Syd had a very fine post yesterday about the Gulf oil disaster and his feelings of defeat upon watching oil-slicked birds trying and being unable to fly.
When I read it this morning it made me think of the discussion at my home group last night. A friend is in grief for a family member who recently died of cancer, and she’s angry at God for letting such a disaster happen. How do we carry on turning over our wills and our lives to a God with whom we’re so angry?
Syd’s post doesn’t express anger at God for the Gulf oil spill—it expresses anger at the people who screwed up, who drilled so far below the ocean’s surface, who messed up the drilling, and who are now passing the buck while wildlife and human life suffer.
Still, it’s hard to “turn the problem over” when it’s so massive and horrible, and when we feel its enormousness and enormity so keenly. How can we just give it away to a force we can’t even see, that we can’t even prove is there?
Last night as I sat knitting in the meeting and listening to this topic being brought up, I thought of my cousin Amy.
Amy was 36 when she died in July 2009. She had three kids—the oldest, a girl, 17.
She also had a longstanding drug problem, which she supported by shoplifting, identity theft, and sometimes turning tricks. Her kids were taken away from her by county children’s services. My cousins who were close to her tried to help her, but to give them credit, it’s almost impossible to “help” someone in active addiction who doesn’t want to be helped.
She died after being strangled and beaten by her drug dealer and another guy. After killing her, the guys stripped her, wrapped her body in a piece of carpet, and dumped her in a wooded lot. Her body was found 11 days later—in July, high summer—decomposed, unrecognizable, identified by the only fingerprint she had left.
These are the men who killed Amy. The on the right broke her ribs and fractured her skull. The one on the left strangled her from behind. They’ve been convicted and sentenced to life without parole.
Both Amy’s parents were addicted to heroin and other drugs. Her father was a Vietnam vet, a Marine scout-dog handler who watched Vietcong bombs, booby traps, and bullets kill several of his dogs. He rotated back to the world with PTSD and a solid injection-drug habit. When he died he was 31, and his oldest child, Amy, was 8.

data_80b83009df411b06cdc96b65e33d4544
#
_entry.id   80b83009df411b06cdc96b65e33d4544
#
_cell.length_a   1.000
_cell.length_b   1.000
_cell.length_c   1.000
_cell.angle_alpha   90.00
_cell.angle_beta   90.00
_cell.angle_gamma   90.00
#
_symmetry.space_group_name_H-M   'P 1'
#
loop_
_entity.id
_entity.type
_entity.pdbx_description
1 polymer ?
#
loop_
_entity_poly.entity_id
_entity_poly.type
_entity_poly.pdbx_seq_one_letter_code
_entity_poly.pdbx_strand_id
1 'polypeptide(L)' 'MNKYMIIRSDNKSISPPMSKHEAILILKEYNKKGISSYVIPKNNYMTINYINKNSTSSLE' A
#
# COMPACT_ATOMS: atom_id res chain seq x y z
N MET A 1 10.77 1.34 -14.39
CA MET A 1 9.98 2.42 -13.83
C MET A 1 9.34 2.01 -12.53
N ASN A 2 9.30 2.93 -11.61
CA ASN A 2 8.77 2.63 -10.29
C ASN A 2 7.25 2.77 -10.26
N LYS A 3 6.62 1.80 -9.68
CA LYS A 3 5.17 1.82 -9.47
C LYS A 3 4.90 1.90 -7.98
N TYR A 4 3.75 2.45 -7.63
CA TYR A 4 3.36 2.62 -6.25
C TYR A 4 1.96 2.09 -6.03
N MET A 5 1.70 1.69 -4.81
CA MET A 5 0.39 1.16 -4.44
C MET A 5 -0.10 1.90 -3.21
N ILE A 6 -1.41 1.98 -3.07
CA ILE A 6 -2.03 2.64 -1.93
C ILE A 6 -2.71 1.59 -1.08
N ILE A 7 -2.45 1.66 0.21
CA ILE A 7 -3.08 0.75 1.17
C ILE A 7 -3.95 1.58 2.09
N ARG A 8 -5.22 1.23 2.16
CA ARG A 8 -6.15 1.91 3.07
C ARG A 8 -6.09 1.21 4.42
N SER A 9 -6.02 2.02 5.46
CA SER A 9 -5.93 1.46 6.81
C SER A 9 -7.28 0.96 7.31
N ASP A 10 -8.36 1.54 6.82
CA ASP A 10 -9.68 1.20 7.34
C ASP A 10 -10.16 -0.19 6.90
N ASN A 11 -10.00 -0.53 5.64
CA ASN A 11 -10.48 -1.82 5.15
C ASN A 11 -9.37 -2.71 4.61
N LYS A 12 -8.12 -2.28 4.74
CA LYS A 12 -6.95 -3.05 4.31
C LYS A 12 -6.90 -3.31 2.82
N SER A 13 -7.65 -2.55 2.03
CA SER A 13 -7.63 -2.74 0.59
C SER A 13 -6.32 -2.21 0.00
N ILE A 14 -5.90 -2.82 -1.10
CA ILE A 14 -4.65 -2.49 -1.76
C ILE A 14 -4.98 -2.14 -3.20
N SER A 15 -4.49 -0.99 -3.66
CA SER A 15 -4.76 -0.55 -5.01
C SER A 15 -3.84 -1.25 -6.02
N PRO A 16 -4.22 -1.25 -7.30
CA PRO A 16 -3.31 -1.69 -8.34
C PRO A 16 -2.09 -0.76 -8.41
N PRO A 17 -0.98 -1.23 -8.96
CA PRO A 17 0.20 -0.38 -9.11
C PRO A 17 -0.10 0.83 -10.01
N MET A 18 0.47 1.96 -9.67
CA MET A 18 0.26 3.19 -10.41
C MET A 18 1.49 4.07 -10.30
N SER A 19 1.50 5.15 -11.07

This was not just his “personal” problem. This was also a consequence of sending an 18-year-old off to work in a futile war, and then shipping him back home wounded in spirit and leaving him to negotiate his illnesses on his own.
It’s like the Gulf Oil Spill. Its causes are deep, and it spreads.
After losing both my parents to the consequences of addiction, hearing about Amy’s murder made me feel angry and helpless. I’d worked hard to detox and get sober, only, it seemed, to see yet another person in my family fall to the disease of addiction.
My addict-mind decided I was destined for the same outcome. After all—BOTH of my own parents. This preyed upon my mind. I wrote inventory, I talked with my sponsor, but I continued to be a slave to anger and self-centered fear. I compared myself with other “successful” people who earn more money than I do, who went to better schools than I did, who have won more recognition for their work than I have, whose houses are bigger than mine, who apparently are more secure and solid than I.
I used over this. One day while visiting my aunt, I saw an old photo of Amy with her children, and I took a Vicodin. Incredible. I stole two Vicodin, I took one, and I put the other one back.
Recovering addicts I know were like, “Was it only one, and if it was only one, HOW was it only one?” It was only one. It only needed to be one: when you say “Fuck You,” you don’t have to raise all your fingers. In the U.S., you raise one. That’s what I was doing: telling whatever “God” is out there, “Fuck you.”
If I want to survive, though, I have to choose to align myself with a power more productive than the feeling of “fuck you.”